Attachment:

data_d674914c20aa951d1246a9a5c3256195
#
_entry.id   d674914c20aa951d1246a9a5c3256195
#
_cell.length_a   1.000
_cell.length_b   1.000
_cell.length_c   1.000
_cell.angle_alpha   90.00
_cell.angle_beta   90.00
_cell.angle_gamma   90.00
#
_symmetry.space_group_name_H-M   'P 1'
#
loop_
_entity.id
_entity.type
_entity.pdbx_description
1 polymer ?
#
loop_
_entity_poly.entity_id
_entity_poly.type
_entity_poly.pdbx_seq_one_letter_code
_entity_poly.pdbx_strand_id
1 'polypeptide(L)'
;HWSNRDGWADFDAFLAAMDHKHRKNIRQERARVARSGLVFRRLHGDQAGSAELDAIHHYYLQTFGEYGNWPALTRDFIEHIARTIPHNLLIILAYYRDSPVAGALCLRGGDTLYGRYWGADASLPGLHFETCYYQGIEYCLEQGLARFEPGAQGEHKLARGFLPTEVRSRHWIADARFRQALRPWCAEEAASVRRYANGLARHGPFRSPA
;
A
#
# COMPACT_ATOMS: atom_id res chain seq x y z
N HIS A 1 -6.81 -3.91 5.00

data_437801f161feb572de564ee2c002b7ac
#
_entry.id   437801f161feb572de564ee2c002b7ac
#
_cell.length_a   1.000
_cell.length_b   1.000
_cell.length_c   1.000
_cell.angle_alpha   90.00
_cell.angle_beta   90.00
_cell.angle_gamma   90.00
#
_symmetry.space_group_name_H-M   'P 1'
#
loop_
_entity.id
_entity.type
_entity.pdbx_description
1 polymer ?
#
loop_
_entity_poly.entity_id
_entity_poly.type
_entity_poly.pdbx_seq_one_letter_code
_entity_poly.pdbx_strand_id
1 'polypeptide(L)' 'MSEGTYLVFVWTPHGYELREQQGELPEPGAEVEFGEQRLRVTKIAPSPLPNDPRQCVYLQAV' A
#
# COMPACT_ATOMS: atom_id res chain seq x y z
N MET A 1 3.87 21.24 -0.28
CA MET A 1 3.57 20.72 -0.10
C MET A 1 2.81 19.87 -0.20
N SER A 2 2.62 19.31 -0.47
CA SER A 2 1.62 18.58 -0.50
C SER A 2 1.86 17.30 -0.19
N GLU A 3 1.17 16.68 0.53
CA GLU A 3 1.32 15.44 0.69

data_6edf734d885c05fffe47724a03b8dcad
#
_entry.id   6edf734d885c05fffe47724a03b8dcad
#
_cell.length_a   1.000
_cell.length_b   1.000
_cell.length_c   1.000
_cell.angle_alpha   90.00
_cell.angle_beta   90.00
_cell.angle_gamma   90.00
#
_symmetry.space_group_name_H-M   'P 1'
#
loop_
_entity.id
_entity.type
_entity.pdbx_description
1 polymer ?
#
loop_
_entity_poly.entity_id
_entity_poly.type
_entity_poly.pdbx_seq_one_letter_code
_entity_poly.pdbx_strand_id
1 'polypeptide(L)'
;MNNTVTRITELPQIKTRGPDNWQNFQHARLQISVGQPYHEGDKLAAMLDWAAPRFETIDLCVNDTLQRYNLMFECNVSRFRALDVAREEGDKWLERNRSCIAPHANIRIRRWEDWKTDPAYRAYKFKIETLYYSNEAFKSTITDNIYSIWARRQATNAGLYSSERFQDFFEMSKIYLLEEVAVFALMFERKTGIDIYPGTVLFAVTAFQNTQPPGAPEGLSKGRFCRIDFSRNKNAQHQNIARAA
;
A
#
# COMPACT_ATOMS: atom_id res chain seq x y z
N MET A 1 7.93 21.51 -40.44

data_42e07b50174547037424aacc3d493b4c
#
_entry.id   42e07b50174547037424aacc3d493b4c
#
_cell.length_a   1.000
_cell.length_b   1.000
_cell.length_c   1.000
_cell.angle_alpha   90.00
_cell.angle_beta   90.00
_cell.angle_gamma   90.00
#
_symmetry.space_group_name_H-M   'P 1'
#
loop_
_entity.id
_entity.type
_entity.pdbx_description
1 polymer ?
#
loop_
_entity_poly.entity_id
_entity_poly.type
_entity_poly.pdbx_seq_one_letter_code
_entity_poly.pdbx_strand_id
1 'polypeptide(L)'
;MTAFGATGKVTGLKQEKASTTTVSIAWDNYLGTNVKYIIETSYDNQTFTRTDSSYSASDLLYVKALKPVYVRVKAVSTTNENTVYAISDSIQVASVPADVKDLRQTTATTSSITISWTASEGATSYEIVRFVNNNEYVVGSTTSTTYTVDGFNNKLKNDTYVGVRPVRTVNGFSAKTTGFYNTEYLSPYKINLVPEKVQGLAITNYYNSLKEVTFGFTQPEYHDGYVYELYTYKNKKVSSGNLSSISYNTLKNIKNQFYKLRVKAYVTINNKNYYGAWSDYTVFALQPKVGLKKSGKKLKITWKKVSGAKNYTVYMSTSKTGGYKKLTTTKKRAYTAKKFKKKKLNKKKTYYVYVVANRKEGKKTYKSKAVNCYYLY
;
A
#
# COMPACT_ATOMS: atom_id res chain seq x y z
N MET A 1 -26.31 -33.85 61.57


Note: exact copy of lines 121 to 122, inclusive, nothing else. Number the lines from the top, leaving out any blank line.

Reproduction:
_entity_poly.pdbx_strand_id
1 'polypeptide(L)'